Lessons from the Past
Burns and Pauly see the ghosts of transformations past in the rhetoric of the present. In the 1990s, payment models built on capitation and cost effectiveness reduced cost without harming clinical measures of quality (access suffered, however). The same could not be said for payer-centric integrated delivery networks, physician-hospital organizations, and hospital alliances which failed to impact either cost or quality. The value proposition of the 1990s is remarkable similar to the 2010s. The apparent repeat of history could be because managed care was too ahead of its time: electronic medical records, data analytics, and improved value metrics have made the implementation of narrow networks and risk-based contracting more economically viable and politically palatable. On the other hand, a new generation of managers may simply be repurposing old ideas.
The backlash against managed care holds some lessons for reformers. Lower payments to providers and denial of low-value services to patients lowered costs, as did narrow networks and HMOs, without reducing quality. But physician and patient protests undid the HMO experiment. Efforts to develop care across a larger health care continuum were confounded by the high cost of developing large care networks and low revenues from services outside of hospitals.
Will the “Iron Triangle” Overtake the “Triple Aim?”
Crucially, reform in the 1990s and early 2000s was conceptually rooted in the “Iron Triangle,” which argued that increased access, higher quality, and lower cost care are inherently in tension with each other. HMOs restricted access to reduce cost, and the backlash against them increased provider network size at the expense of higher prices. In contrast, contemporary health reform is built on the “Triple Aim:” better care experience, better population health, and lower cost. However, if the iron triangle is an accurate framework, then cost and quality cannot be mutually optimized, and the potential for achieving the Triple Aim must be called into question.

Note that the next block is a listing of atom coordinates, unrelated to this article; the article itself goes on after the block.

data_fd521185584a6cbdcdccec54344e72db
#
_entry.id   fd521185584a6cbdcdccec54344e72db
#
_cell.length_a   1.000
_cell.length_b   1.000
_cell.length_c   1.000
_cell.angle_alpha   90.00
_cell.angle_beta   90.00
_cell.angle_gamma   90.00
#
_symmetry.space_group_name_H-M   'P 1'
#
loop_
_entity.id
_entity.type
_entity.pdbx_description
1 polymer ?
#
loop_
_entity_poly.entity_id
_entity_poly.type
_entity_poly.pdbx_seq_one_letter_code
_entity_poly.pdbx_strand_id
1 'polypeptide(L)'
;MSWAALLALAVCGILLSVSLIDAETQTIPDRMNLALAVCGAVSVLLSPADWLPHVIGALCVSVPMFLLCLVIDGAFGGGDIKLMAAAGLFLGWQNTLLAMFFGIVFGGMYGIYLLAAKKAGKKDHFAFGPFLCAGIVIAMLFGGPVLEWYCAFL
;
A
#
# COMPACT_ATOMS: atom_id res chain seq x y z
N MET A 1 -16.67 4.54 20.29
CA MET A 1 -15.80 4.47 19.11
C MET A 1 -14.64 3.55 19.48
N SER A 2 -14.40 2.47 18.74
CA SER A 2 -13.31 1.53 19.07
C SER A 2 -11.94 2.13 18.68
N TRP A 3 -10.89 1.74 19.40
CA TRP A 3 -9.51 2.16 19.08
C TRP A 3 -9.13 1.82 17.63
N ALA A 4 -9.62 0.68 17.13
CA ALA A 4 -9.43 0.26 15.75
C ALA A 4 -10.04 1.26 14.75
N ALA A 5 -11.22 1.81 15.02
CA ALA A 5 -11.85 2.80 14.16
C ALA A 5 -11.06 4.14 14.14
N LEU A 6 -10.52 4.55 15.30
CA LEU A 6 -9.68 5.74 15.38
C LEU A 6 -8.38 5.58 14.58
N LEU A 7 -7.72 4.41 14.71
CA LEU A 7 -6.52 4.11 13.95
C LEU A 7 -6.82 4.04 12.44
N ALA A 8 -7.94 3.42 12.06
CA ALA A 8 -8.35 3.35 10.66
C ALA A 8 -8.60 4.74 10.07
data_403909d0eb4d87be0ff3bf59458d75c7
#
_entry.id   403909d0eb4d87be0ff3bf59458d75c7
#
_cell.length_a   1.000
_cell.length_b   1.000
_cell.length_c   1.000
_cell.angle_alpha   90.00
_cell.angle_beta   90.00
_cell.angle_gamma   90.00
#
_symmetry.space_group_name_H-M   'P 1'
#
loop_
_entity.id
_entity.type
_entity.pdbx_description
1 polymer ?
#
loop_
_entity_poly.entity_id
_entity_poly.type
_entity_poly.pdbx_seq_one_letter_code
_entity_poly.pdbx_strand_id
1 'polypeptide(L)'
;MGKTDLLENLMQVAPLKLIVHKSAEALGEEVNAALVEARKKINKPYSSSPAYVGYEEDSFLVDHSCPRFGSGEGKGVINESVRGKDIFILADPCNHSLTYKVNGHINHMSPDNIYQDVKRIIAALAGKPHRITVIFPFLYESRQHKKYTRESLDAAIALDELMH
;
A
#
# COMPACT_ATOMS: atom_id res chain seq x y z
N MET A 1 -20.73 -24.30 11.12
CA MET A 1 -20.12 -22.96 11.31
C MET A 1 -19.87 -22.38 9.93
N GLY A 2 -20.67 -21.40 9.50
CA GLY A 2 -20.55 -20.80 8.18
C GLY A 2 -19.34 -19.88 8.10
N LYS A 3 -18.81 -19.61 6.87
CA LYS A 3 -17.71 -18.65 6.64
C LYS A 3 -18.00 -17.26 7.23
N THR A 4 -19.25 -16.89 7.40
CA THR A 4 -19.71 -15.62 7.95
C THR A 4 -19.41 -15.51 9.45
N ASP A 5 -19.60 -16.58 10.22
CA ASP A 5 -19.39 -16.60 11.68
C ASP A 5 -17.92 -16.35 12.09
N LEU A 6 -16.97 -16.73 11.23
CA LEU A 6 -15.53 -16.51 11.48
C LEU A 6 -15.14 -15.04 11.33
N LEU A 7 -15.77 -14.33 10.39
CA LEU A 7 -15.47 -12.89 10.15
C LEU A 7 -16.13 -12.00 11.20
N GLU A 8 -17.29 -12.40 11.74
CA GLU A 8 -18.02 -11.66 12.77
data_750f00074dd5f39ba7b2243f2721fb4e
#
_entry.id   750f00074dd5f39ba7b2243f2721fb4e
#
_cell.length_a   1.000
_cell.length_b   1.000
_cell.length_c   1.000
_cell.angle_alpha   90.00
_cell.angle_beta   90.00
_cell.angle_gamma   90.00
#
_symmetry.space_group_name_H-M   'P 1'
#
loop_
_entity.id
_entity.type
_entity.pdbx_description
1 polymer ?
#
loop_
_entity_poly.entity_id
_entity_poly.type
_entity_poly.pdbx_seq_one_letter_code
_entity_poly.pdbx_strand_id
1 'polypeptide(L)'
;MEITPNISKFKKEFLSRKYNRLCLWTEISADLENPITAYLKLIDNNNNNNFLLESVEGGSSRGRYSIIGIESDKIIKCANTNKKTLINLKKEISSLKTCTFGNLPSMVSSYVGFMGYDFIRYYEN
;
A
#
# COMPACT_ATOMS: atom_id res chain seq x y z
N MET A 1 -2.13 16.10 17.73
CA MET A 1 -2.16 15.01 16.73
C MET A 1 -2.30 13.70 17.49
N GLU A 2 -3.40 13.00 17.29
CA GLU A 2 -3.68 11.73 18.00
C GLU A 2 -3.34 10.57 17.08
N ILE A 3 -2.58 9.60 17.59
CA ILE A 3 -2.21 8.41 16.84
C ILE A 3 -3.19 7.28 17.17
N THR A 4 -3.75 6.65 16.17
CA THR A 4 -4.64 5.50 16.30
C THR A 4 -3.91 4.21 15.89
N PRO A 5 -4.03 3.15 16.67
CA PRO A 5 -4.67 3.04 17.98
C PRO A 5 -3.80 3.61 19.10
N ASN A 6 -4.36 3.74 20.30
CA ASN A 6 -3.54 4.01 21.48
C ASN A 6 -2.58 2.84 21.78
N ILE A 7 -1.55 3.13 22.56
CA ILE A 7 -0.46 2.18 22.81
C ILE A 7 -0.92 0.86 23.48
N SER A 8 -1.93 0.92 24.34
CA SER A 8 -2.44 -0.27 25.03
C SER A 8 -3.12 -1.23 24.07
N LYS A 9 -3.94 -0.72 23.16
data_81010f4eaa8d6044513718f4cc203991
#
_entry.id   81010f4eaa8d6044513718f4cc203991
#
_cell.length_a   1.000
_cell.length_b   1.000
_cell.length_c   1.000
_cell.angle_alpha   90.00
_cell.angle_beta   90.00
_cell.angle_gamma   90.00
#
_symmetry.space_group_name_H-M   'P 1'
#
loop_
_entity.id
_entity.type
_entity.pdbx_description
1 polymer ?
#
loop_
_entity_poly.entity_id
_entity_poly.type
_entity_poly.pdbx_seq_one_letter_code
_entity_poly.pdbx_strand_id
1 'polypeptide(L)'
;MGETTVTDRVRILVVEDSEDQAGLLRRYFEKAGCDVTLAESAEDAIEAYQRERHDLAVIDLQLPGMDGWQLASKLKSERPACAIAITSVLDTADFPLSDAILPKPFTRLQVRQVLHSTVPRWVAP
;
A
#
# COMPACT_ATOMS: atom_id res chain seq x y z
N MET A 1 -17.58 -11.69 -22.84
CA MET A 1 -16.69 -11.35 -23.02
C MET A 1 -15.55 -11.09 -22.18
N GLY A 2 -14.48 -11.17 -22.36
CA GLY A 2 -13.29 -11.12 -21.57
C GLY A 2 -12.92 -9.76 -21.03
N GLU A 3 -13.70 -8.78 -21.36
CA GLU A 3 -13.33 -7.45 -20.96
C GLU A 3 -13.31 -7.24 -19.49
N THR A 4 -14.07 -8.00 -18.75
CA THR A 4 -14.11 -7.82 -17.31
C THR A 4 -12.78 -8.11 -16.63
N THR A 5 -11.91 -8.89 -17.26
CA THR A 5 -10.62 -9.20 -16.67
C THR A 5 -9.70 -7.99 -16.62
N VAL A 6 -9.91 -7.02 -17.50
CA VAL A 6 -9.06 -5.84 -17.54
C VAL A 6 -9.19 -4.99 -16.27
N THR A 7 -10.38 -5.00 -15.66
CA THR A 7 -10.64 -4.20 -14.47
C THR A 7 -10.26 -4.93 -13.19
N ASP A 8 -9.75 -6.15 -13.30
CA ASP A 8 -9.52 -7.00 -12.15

Research on the relationship between cost and quality suggests little to no correlation in either direction. On the one hand, this may indicate efforts to reduce cost are wholly independent from efforts to increase quality. Alternatively, while there may be a cost/quality tradeoff, highly efficient firms manage to optimize both, and vice versa. Or, it may also be the case that the relationship between cost and quality is contingent on specific interventions. For some services (overused, unnecessary care), higher cost could accompany lower quality and result in a negative correlation; for other services (under-used appropriate care), higher cost could accompany higher quality care and yield a positive correlation. The key takeaway is that, no matter the causal logic, it is unlikely that a single payment or practice model can simultaneously improve all quality metrics while reducing global cost.